University of Florida

Ilex x attenuata 'Savannah' (Savannah Holly)

Savannah Holly

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  • USDA Hardiness Zone: 6A - 9B
  • Mature Height: 30 to 45 ft
  • Mature Spread: 6 to 10 ft
  • Growth Rate: Moderate
  • Availability: Generally available
  • Drought Tolerance: High
  • Salt Tolerance: Moderate
  • Light Requirements: Full sun to partial sun
  • Native Origin: Native to North America
  • Soil Drainage: Needs a well-drained site.
  • Foliage: Evergreen tree with no showy fall color.
  • Flowers: White, not showy flowers in the spring.
  • Pests: Savannah Holly is usually pest-free but it can be affected by leaf miners, scale, spider mites, tar spot and leaf spots.

Description: Savannah Holly is a beautifully shaped tree, with a narrow, open pyramidal to columnar form. A 35-foot-tall tree can be eight feet wide in 40 years, indicating a moderate growth rate. The spiny, dull, dark green leaves have wavy margins and are accented in fall with heavy clusters of red berries which persist throughout the fall and winter. Male and female flowers appear on separate trees and must be located in the same neighborhood to ensure production of berries. Many nurserymen propagate from female trees so most nursery trees have berries. Many trees are grown with a central trunk and skinny lateral branches, although some nurseries offer those with several upright trunks growing straight up through the crown. Many trees are sheared in the nursery to create more branches and a fuller canopy than will be seen several years after planting.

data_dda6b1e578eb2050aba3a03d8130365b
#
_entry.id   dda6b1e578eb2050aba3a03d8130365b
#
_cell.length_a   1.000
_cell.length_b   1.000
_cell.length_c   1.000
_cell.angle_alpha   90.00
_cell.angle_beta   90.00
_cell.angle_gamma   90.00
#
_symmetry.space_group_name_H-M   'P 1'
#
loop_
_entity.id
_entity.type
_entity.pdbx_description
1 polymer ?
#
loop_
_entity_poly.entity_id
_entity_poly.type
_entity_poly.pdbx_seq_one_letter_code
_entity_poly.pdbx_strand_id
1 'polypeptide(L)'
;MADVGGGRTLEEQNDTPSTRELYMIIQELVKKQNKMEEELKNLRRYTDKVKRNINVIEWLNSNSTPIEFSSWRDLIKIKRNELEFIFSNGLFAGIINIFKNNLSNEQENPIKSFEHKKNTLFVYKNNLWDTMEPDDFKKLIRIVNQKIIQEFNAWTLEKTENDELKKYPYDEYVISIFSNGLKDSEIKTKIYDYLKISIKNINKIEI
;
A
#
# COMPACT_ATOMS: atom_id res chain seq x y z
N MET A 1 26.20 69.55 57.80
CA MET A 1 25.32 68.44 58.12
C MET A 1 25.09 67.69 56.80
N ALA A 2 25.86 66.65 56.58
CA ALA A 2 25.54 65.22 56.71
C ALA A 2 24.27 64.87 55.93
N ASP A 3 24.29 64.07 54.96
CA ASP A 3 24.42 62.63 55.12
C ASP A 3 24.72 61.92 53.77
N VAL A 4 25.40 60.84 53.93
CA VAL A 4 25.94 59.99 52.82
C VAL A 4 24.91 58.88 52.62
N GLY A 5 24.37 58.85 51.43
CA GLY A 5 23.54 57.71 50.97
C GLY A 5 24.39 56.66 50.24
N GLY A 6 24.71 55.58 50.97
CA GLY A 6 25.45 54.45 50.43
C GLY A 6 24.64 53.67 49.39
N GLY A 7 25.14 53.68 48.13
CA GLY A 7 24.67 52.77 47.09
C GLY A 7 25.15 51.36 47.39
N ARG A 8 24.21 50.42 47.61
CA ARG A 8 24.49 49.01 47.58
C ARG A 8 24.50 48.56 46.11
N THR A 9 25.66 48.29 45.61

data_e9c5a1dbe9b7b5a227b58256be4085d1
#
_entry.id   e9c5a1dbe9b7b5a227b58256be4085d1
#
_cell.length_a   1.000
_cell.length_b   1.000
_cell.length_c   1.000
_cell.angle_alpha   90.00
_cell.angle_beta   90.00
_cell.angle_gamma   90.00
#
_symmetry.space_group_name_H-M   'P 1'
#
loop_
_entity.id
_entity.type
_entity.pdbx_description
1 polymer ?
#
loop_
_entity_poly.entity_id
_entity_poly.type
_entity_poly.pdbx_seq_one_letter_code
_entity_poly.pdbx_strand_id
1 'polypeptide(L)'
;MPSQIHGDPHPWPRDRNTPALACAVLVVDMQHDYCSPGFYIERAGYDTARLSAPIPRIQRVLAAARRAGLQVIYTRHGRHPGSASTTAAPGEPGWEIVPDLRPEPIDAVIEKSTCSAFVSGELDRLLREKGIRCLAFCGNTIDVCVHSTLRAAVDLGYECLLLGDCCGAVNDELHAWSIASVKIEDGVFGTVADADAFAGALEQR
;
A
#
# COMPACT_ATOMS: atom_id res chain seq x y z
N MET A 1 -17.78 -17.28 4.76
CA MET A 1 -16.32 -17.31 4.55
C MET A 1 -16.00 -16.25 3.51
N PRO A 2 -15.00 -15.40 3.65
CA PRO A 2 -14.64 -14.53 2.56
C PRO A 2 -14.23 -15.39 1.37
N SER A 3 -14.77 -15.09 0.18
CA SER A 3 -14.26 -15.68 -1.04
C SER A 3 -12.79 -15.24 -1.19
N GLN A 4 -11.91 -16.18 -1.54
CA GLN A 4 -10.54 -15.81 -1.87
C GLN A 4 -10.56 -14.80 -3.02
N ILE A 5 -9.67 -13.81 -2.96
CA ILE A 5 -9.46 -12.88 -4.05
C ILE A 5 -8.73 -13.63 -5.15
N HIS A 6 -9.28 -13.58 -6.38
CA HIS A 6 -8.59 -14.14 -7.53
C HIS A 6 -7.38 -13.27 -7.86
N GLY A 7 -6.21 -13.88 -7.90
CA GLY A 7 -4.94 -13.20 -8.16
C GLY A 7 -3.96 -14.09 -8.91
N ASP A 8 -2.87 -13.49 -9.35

Savannah Holly is ideal for use as a street tree, framing tree, specimen, or barrier planting. There are better screens available such as Nellie R Stevens Holly and Foster's Holly, which are denser than the open-canopied Savannah Holly. Roots are rarely invasive due to their great number and relatively small diameter. This native tree is ideal for naturalizing on moist, slightly acid soils, and the fruit is very attractive to wildlife, serving as an excellent food source. A popular landscape plant, this broad-leafed evergreen has served a variety of uses through the years.

The American Indians used preserved Savannah Holly berries as decorative buttons and were much sought after by other tribes who bartered for them. The wood has been used for making canes, scroll work and furniture, and has even been substituted for ebony in inlay work when stained black. Growing well in full sun to partial shade, Savannah Holly should be located on fertile, well-drained but moist, slightly acid soils. Berry production is best in full sun. Savannah Holly foliage thins slightly during drought but insect and disease infestations are usually minimal.

Gainesville Observations: Trees grow slowly but appear well adapted to this region of Florida. Foliage remains yellow-green unless fertilized. Berry production has been good. Ten year old trees in a lightly fertilized plot are about 12 feet tall.

Fact Sheet (pdf)
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